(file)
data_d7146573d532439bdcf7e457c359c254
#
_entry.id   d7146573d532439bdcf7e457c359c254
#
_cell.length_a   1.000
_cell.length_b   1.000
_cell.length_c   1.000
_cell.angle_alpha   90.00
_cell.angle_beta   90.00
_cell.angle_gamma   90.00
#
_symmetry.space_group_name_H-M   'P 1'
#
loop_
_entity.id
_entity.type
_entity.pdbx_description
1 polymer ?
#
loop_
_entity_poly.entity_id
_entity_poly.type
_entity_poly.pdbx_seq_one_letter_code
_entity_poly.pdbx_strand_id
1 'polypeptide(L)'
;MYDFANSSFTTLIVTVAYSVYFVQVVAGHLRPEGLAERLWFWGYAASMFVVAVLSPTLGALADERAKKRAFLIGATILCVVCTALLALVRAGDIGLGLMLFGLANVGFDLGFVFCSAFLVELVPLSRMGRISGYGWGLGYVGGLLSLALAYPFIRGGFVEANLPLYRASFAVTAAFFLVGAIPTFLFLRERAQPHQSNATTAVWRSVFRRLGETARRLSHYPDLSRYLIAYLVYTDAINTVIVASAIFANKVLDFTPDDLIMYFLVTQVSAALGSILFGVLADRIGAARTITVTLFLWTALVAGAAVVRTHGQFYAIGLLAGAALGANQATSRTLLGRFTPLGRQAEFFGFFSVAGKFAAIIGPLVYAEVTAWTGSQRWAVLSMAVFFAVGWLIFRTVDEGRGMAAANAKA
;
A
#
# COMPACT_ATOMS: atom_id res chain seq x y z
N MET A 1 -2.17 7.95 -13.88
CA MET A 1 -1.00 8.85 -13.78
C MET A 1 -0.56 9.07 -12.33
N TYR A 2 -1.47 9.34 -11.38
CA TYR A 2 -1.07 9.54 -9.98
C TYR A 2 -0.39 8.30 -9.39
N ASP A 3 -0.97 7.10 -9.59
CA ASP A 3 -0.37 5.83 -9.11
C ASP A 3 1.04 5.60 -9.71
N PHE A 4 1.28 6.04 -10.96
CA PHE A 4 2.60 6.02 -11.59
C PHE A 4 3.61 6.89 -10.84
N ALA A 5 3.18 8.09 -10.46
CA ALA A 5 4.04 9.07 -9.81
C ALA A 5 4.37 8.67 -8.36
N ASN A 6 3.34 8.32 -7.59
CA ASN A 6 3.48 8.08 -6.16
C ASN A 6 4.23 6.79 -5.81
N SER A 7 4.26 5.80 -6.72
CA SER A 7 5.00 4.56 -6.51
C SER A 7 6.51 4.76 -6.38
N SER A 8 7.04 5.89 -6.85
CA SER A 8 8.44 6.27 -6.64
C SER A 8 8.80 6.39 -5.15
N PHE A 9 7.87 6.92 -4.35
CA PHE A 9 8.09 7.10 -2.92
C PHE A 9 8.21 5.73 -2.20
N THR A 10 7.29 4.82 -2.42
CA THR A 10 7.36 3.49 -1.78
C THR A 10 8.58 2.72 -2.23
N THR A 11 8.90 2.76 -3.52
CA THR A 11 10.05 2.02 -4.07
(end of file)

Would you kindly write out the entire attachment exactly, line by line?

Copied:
data_d7146573d532439bdcf7e457c359c254
#
_entry.id   d7146573d532439bdcf7e457c359c254
#
_cell.length_a   1.000
_cell.length_b   1.000
_cell.length_c   1.000
_cell.angle_alpha   90.00
_cell.angle_beta   90.00
_cell.angle_gamma   90.00
#
_symmetry.space_group_name_H-M   'P 1'
#
loop_
_entity.id
_entity.type
_entity.pdbx_description
1 polymer ?
#
loop_
_entity_poly.entity_id
_entity_poly.type
_entity_poly.pdbx_seq_one_letter_code
_entity_poly.pdbx_strand_id
1 'polypeptide(L)'
;MYDFANSSFTTLIVTVAYSVYFVQVVAGHLRPEGLAERLWFWGYAASMFVVAVLSPTLGALADERAKKRAFLIGATILCVVCTALLALVRAGDIGLGLMLFGLANVGFDLGFVFCSAFLVELVPLSRMGRISGYGWGLGYVGGLLSLALAYPFIRGGFVEANLPLYRASFAVTAAFFLVGAIPTFLFLRERAQPHQSNATTAVWRSVFRRLGETARRLSHYPDLSRYLIAYLVYTDAINTVIVASAIFANKVLDFTPDDLIMYFLVTQVSAALGSILFGVLADRIGAARTITVTLFLWTALVAGAAVVRTHGQFYAIGLLAGAALGANQATSRTLLGRFTPLGRQAEFFGFFSVAGKFAAIIGPLVYAEVTAWTGSQRWAVLSMAVFFAVGWLIFRTVDEGRGMAAANAKA
;
A
#
# COMPACT_ATOMS: atom_id res chain seq x y z
N MET A 1 -2.17 7.95 -13.88
CA MET A 1 -1.00 8.85 -13.78
C MET A 1 -0.56 9.07 -12.33
N TYR A 2 -1.47 9.34 -11.38
CA TYR A 2 -1.07 9.54 -9.98
C TYR A 2 -0.39 8.30 -9.39
N ASP A 3 -0.97 7.10 -9.59
CA ASP A 3 -0.37 5.83 -9.11
C ASP A 3 1.04 5.60 -9.71
N PHE A 4 1.28 6.04 -10.96
CA PHE A 4 2.60 6.02 -11.59
C PHE A 4 3.61 6.89 -10.84
N ALA A 5 3.18 8.09 -10.46
CA ALA A 5 4.04 9.07 -9.81
C ALA A 5 4.37 8.67 -8.36
N ASN A 6 3.34 8.32 -7.59
CA ASN A 6 3.48 8.08 -6.16
C ASN A 6 4.23 6.79 -5.81
N SER A 7 4.26 5.80 -6.72
CA SER A 7 5.00 4.56 -6.51
C SER A 7 6.51 4.76 -6.38
N SER A 8 7.04 5.89 -6.85
CA SER A 8 8.44 6.27 -6.64
C SER A 8 8.80 6.39 -5.15
N PHE A 9 7.87 6.92 -4.35
CA PHE A 9 8.09 7.10 -2.92
C PHE A 9 8.21 5.73 -2.20
N THR A 10 7.29 4.82 -2.42
CA THR A 10 7.36 3.49 -1.78
C THR A 10 8.58 2.72 -2.23
N THR A 11 8.90 2.76 -3.52
CA THR A 11 10.05 2.02 -4.07